“I find it ironic that the president and the president's team would argue about process questions, when fundamentally they've ignored all of the process that was set up for the House around subpoenas,” Jayapal said.

“We have looked at all of the previous impeachment hearings, and developed a process that matches what has been done in the past, and I think it will allow for plenty of due process for the president and his attorneys,” Jayapal said.

[House readies first vote on impeachment probe]

Rep. Ben Cline, R-Va., a member of the Judiciary Committee, told CQ Roll Call that the panel should be able to call back any witnesses from the Intelligence Committee hearings.

“To ask the Judiciary Committee to move articles of impeachment based on incomplete testimony from witnesses who have already testified, and through a process that was unfair to begin with, I can’t see how any member of the Judiciary Committee would support such a thing,” Cline said.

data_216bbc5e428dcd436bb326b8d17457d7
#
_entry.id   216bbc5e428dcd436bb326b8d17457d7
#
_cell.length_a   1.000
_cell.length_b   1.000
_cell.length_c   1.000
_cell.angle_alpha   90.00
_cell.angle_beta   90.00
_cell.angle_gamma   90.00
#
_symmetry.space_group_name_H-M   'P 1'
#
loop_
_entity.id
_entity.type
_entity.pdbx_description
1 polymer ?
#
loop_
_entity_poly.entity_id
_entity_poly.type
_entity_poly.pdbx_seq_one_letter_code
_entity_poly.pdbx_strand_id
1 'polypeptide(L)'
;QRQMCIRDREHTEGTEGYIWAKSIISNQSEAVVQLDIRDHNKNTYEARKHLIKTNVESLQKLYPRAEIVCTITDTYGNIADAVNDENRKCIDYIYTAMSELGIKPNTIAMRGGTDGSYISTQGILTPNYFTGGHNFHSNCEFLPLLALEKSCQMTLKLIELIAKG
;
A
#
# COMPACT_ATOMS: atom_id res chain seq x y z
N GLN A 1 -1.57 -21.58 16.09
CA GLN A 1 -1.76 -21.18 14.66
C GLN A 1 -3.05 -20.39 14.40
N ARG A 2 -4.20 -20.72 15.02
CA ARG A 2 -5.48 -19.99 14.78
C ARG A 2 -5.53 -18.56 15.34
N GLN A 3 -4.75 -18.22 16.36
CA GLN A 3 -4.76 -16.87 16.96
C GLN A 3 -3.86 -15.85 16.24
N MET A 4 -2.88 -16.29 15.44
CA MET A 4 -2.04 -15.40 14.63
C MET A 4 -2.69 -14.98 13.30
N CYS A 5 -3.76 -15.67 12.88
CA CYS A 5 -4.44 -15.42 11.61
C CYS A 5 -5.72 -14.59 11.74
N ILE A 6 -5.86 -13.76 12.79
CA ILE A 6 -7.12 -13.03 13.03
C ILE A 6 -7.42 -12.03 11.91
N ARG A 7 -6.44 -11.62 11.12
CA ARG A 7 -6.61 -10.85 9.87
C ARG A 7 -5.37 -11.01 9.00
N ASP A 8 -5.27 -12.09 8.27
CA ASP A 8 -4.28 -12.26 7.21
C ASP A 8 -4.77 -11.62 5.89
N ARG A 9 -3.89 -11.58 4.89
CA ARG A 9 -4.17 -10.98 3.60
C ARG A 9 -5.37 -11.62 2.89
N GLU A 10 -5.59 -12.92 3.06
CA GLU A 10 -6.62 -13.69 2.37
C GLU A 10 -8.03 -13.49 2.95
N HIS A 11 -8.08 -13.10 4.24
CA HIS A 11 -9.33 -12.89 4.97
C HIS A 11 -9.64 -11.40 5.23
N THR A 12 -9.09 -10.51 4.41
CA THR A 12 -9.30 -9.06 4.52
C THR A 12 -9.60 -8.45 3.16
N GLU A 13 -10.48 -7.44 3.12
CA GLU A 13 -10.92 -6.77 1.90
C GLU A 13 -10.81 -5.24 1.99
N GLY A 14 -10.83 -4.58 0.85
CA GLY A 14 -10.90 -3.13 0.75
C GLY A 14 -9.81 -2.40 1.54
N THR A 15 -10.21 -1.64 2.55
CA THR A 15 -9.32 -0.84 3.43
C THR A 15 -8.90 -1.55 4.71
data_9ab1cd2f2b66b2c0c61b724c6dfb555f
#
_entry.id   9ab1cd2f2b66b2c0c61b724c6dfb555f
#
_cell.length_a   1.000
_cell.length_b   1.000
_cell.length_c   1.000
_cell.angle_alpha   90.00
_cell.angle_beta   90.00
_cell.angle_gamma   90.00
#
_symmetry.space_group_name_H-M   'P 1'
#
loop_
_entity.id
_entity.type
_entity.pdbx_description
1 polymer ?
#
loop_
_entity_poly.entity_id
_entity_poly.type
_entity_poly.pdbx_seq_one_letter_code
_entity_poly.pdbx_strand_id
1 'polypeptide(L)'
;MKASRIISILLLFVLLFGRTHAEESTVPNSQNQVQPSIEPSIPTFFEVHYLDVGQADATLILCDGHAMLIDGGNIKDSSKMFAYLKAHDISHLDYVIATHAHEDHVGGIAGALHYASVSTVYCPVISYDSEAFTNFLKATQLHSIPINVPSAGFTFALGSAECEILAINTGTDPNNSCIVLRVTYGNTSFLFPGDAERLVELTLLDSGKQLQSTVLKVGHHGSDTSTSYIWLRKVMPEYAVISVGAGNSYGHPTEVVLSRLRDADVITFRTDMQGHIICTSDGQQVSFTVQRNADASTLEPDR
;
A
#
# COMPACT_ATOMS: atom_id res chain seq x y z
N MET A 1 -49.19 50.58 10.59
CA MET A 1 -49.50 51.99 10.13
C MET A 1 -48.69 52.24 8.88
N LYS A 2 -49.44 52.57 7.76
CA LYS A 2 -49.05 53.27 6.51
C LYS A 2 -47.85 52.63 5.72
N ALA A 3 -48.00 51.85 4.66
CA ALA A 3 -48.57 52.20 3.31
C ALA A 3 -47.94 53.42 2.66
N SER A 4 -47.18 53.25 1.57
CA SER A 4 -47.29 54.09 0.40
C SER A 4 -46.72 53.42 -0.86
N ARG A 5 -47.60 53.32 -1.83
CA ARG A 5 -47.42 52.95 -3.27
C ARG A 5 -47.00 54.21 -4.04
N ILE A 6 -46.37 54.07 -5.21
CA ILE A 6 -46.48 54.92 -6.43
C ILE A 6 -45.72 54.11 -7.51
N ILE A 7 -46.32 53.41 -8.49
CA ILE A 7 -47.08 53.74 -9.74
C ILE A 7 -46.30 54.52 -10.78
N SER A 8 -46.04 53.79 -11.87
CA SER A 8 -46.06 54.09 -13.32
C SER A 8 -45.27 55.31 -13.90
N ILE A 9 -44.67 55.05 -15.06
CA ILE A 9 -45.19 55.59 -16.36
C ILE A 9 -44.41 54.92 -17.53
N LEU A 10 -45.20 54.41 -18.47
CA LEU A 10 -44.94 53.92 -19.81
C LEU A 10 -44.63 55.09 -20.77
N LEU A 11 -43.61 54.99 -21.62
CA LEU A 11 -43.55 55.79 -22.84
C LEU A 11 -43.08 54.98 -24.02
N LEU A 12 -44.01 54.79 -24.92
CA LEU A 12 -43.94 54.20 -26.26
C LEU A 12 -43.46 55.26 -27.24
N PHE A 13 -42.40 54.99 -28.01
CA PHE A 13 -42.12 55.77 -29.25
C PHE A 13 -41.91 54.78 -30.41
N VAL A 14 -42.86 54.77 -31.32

The rules also give Schiff the power to decide what closed-door depositions to make public, what witnesses to call to testify and what to include in a report that will be sent to the Judiciary Committee.

Because of that, although Republicans on the Intelligence Committee can add their dissenting views to that report, the rules could mean that the president’s counsel is limited to getting only information that the Intelligence Committee decides to transfer to the Judiciary Committee. Republican aides say that could mean information that could be beneficial to the president may never be aired.